Having invented T20, England have engineered a situation where they squandered the advantages of being the pioneer. The best T20 leagues are the Indian Premier League and Australia’s Big Bash League. It is simply impossible to produce cricket at that level in a league of 18 counties – the talent is diluted too weakly. Everyone knows this is a fact. When we shared a dressing room at Middlesex in 2008, I saw Morgan shake his head in disbelief at the ECB’s refusal to set a franchise-based T20 league. He was right.

There is a brain drain in English cricket. The better thinkers rarely return to the game, whether as coaches or as administrators. After the defeat, viewers watched Andrew Strauss, Mike Atherton and Nasser Hussain, three thoughtful former England captains, dissect the performance. Forgive my hypocrisy, but it seems a shame that the media are almost universally considered far more attractive than the coalface.

The pull of television is compounded by the push of the county grind. Top Australian ex-players such as Justin Langer, Stuart Law and Darren Lehmann have all recently coached at state level in Australia. It is much rarer for people of such distinction to enter coaching in county cricket. The prospect of a never-ending road trip around 18 counties works against recruiting top talent. When Peter Moores was reappointed as England coach a year ago, the striking feature was the unspectacular quality of the shortlist. Moores is a decent, hard-working enthusiast, probably the best of his type. It remains very unclear that his type is good enough.

There is a saying in the military that generals are helplessly conditioned to fight the previous war. In the same way, English cricket is dangerously obsessed with the Ashes. That is because between 1986 and 2005 we never won an Ashes series. Disappointment produced myopia. The Ashes remains a money-spinner and a crowd-pleaser, but it cannot prop up our whole game for ever. One-day cricket is treated like an inferior side issue. The Ashes, like all great brands, will mask the underlying cultural decline for a long time but it can’t bail out the whole English game indefinitely.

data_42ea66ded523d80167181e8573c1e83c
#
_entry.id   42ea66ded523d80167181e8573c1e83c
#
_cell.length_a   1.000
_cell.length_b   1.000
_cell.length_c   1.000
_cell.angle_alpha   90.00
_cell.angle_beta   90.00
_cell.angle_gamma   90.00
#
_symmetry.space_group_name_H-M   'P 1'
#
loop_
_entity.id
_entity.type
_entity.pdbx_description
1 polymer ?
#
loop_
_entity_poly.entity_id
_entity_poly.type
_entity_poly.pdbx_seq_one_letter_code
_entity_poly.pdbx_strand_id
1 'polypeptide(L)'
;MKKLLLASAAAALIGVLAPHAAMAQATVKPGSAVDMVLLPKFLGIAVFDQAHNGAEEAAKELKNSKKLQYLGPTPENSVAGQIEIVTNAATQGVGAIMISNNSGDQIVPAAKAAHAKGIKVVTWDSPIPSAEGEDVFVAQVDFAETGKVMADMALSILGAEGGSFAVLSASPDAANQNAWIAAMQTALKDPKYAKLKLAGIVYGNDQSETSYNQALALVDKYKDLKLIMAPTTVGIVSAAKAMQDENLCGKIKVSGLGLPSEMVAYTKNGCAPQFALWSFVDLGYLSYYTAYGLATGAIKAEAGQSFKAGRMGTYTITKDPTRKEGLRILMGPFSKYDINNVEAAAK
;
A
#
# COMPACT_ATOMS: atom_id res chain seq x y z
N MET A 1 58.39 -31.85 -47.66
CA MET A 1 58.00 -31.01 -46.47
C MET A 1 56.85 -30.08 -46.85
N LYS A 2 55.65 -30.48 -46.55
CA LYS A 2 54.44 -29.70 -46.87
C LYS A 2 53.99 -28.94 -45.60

To some extent, coaches and captains, tactics and selection, are all beside the point. England have been a poor one-day team for years. They have remained poor. All that has happened is, the rest of the cricketing world has evolved, becoming more creative, expressive, exuberant and attacking. Plodding England used to be able to hang around, never leading at one-day cricket but just about within reach. No longer. The question is not how we can compete with Australia and New Zealand (out of sight) but how we might learn from Bangladesh. It is a galling fact that the fastest and most exciting bowler on Monday was Bangladeshi.